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Driver Competency Certificate: Demystifying the process





7 December 2009


Government is determined to regulate the 4×4 industry, from 4×4 trainers to 4×4 drivers. A Driver Competency Certificate is heading our way, but what exactly does this mean? We do some investigation to find out more

Text: Stephen Smith

Photographs: Peter Primich

It’s been whispered around campfires for years now, rumours of a threat to the way of 4x4ing life we know and love. It’s been rumoured that you’re going to have to get a special licence just to own a 4×4. Some say that a 4×4 tax is headed our way. Others say that the beach ban is going to be extended to include the bush, the mountains, and everywhere else worth driving. Still others say that nothing at all is going to happen, and people are just being alarmist. So what’s the truth behind the fireside buzz?

Basically, the fact is that government is instituting a Driver Competency Certificate (DCC) for 4×4 drivers. This is being done at the insistence of the Department of Environmental Affairs and Tourism (DEAT), for the same reason that the beach ban was implemented – certain individuals are abusing the environment.

The National Off -Road Workgroup (NOW) represents all of the stakeholders involved in the 4×4 industry, from trail owners to 4×4 instructors and 4×4 manufacturers. It has been working for a number of years alongside the DEAT, trying to come up with a strategy that will be beneficial, or at least acceptable, to all parties involved.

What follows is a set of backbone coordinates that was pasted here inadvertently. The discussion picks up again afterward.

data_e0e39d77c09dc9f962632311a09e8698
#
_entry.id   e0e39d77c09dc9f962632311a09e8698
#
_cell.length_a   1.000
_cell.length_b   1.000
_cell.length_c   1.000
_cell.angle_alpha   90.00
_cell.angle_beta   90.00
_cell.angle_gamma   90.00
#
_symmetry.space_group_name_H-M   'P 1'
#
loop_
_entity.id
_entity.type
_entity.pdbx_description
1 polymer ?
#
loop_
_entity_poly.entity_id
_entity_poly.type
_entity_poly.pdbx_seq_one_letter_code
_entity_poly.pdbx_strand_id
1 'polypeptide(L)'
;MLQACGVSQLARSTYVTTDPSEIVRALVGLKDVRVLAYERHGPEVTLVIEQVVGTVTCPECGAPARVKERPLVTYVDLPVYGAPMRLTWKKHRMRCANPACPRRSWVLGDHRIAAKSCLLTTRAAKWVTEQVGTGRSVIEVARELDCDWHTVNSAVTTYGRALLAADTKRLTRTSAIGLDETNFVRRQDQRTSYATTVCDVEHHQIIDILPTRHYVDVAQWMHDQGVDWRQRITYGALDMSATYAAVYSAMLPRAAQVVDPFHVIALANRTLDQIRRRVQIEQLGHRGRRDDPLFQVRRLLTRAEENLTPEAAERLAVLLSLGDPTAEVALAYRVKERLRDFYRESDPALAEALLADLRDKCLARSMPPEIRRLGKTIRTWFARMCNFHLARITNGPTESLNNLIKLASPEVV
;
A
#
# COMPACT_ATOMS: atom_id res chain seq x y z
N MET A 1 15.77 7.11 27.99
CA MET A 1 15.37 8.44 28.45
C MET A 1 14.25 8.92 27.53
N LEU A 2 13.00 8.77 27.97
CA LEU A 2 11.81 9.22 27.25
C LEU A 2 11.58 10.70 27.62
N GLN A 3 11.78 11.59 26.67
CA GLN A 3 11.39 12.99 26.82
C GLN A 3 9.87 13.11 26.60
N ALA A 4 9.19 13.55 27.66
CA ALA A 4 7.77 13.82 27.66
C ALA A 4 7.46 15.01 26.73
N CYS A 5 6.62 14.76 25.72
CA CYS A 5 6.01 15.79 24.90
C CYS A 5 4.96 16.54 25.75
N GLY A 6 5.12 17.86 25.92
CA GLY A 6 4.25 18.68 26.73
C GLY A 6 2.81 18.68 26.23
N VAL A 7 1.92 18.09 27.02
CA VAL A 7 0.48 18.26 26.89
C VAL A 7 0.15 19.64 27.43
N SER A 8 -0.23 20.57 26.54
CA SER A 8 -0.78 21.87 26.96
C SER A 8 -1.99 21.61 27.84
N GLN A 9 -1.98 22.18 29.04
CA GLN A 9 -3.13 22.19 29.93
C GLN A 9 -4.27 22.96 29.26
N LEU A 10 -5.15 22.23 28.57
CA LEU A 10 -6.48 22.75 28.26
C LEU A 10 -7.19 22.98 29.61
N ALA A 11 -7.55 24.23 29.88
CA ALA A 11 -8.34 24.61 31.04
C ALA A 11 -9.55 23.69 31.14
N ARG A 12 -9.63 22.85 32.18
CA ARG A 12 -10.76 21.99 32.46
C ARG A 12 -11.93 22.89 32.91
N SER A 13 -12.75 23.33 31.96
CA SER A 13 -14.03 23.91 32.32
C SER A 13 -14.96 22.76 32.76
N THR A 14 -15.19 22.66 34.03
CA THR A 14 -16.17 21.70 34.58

The mission of NOW is as follows: “to ensure the sustainability of Africa’s treasure trove of resources through the education of our members and to prevent its selfish destruction through over utilisation and ignorance.” With this in mind, it is easier to accept why a DCC is being implemented, and what its purpose is.

There is absolutely no doubt that a DCC system is going to be implemented, and it could happen as soon as 8 to 12 months’ ti me. But that doesn’t mean that you will have to have a DCC to own a 4×4, or even to drive it. According to Glyn Demmer of NOW, a DCC will only be required to drive in ecologically sensitive areas, “areas like the whole of the Richtersveld National Park, and the 4×4 routes in the Kruger National Park will require a DCC.